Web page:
Lightning Talk: Open Learning Experience Bingo

Opening slide for a lightning talk on Open Learning Experience Bingo given by Nate Angell on 11 Dec 2020, with vintage bingo number balls in the background.

On Friday, 11 December 2020, I gave a lightning talk organized by Creative Commons about the ongoing collaborative project for a bingo “game” to surface and discuss the many different ways that educational experiences can “open” beyond traditional practices. You can access the presentation for my lightning talk, which references back to many resources here … Read more

Open Learning Bingo: Zines as Open Pedagogy

A 4x4 bingo card with highlights on various dimensions of openness in various learning experience ingredient squares. Materials: connect, create, include, share, surface; Activities: connect, include; Skills: include; Tools: include; People: connect, include; Roles: connect, surface; Places: blank; Times: blank; Goals: blank; Feedback: blank; Evaluation: create, include; Recognition: share; Design: share

In my first series of experiments applying open learning experience bingo to descriptions of actual learning experiences, I’ve started with experiences cataloged in the Open Pedagogy Notebook. This second bingo card is for the open learning assignment “Zines as Open Pedagogy” by Elvis Bakaitis. You can browse all the open learning bingo games I’ve collected to date.

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Open Learning Bingo: What Open Education Taught Me

A 4x4 bingo card with highlights on various dimensions of openness in various learning experience ingredient squares. Materials: connect, reflect; Activities: reflect; Skills: connect, develop, reflect; Tools: blank; People: connect, include, reflect; Roles: connect, reflect, surface; Places: blank; Times: reflect; Goals: blank; Feedback: connect, reflect; Evaluation: connect, reflect; Recognition: connect, reflect; Design: reflect, surface.

For my first series of experiments applying open learning experience bingo to descriptions of actual learning experiences, I’ve started with experiences cataloged in the Open Pedagogy Notebook. Because student work is super valuable, I decided to start with the entry there from Jamie Marsh that was identified as a student perspective.

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OKP Learning Experience Bingo 2.0

Screenshot of a bingo card for open learning experience design side-by-side with a simplified version of it, accessible at: http://xolotl.org/okp-learning-experience-bingo-2-0/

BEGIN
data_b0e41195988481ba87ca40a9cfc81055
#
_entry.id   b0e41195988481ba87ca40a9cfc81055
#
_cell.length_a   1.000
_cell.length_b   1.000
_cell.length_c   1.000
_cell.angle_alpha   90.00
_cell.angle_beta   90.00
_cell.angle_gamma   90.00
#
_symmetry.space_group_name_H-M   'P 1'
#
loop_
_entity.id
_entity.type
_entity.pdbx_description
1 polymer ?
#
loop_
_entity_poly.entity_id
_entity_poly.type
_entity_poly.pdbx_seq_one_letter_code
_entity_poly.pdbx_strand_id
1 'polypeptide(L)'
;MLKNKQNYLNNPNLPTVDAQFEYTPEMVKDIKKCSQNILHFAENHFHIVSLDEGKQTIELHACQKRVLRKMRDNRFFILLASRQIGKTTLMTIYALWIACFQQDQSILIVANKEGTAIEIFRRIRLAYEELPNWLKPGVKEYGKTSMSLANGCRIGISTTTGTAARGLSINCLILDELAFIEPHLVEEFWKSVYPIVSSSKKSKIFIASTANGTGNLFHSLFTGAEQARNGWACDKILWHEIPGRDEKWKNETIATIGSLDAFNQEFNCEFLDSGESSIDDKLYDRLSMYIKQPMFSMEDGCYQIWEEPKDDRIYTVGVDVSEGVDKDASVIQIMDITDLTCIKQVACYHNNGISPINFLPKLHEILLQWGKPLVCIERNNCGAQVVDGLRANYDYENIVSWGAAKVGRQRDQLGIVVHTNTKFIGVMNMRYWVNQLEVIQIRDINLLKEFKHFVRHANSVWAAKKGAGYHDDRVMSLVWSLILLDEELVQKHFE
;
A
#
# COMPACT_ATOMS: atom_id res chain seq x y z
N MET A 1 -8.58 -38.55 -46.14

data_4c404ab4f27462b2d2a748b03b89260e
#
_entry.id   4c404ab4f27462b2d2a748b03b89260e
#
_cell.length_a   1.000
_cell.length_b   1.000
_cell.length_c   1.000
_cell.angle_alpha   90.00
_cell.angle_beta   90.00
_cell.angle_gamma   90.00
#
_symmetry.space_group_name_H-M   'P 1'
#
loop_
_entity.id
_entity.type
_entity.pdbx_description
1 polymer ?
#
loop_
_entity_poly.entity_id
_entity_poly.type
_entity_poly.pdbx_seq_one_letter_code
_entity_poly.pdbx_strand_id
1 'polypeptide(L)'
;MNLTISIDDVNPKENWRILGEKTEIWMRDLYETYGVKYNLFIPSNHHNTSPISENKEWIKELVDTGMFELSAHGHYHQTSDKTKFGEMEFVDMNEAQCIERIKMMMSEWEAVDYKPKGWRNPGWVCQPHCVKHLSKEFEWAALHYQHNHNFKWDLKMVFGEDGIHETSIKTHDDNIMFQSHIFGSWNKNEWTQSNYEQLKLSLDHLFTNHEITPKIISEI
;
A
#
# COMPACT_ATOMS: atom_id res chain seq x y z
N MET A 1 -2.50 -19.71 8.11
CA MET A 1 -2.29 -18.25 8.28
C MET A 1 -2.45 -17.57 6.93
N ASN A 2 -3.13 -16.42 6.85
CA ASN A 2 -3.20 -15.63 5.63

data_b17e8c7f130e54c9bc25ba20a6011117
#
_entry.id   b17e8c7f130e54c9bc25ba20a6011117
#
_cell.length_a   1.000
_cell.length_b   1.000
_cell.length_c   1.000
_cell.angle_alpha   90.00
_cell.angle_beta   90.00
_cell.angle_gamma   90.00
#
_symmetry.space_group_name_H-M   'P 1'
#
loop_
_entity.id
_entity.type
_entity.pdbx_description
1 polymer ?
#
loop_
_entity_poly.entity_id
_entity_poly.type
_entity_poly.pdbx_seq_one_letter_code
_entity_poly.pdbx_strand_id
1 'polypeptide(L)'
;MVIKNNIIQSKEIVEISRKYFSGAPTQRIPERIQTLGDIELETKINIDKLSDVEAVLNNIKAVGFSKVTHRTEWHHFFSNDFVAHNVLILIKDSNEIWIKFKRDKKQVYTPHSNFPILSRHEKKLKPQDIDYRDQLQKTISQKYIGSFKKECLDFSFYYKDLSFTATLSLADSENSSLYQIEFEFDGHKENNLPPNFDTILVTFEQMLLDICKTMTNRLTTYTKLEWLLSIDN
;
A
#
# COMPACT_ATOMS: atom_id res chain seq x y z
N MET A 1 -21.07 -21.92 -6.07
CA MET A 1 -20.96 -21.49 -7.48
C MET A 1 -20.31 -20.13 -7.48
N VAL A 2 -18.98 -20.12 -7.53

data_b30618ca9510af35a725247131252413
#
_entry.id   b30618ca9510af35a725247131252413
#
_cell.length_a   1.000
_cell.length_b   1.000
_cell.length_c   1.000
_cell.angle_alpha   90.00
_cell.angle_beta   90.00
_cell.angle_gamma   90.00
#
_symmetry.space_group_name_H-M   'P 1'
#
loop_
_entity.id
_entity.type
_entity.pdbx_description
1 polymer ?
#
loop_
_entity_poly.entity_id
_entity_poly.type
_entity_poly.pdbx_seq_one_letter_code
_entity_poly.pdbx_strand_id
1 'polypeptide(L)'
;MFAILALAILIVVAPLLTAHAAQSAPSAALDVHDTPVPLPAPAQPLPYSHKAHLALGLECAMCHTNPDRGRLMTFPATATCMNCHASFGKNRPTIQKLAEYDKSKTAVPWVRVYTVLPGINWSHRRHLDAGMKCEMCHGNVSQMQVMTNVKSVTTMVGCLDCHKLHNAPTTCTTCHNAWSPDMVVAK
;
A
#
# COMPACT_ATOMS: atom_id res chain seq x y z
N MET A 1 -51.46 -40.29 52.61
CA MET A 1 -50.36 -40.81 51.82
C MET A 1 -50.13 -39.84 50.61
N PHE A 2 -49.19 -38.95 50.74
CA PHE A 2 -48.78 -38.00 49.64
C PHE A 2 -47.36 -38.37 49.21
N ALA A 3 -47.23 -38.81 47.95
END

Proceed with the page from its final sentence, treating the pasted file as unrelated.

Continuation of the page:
This bingo card (image, Google Slides) is designed to offer a way for people to consider how learning experiences — like activities, assignments, modules, or courses — might be “opened” in various ways. For example, a learning experience might be opened by enabling wider access to more people, more agency for people involved, or more possibilities in its materials, tools, goals, outcomes, and/or design.

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OKP Learning Experience Bingo 1.0

Screenshot of a bingo card for open learning experience design, accessible at: http://xolotl.org/okp-learning-experience-bingo-1-0/

After getting a lot of really helpful feedback on the Open Knowledge Practices Learning Experience Rubric 1.1 (OKPLER 1.1), I’ve tried to transform it into a resource that incorporates the fantastic contributions from other folks and still provides a tool we might use to think about the “openness” of learning experiences. The biggest change is from the format of a rubric to more of a mapping tool, that I’ve been thinking of as a sort of “bingo card”.

TL;DR: The new bingo card for open learning experiences is quite a bit different than the rubric, both simpler and, underneath, more complex. Read on to learn more.

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OKP Learning Experience Rubric 1.1

Screenshot of a rubric for open learning experience design, accessible at: http://xolotl.org/okp-learning-experience-rubric/

As a part of the work I’ve been doing around opening knowledge practices generally, I’ve been thinking about how one might design open learning experiences that support multiple meanings of “open”: not just using open educational resources (OER), not just enabling open educational pedagogies (OEP), and not just offering wide access (like MOOCs), but all those meanings of open and more. To continue what is a long-standing conversation across the open community, I’ve tried to distill characteristics and levels of open into a rubric that one might use as a guide to designing and/or evaluating open learning experiences.

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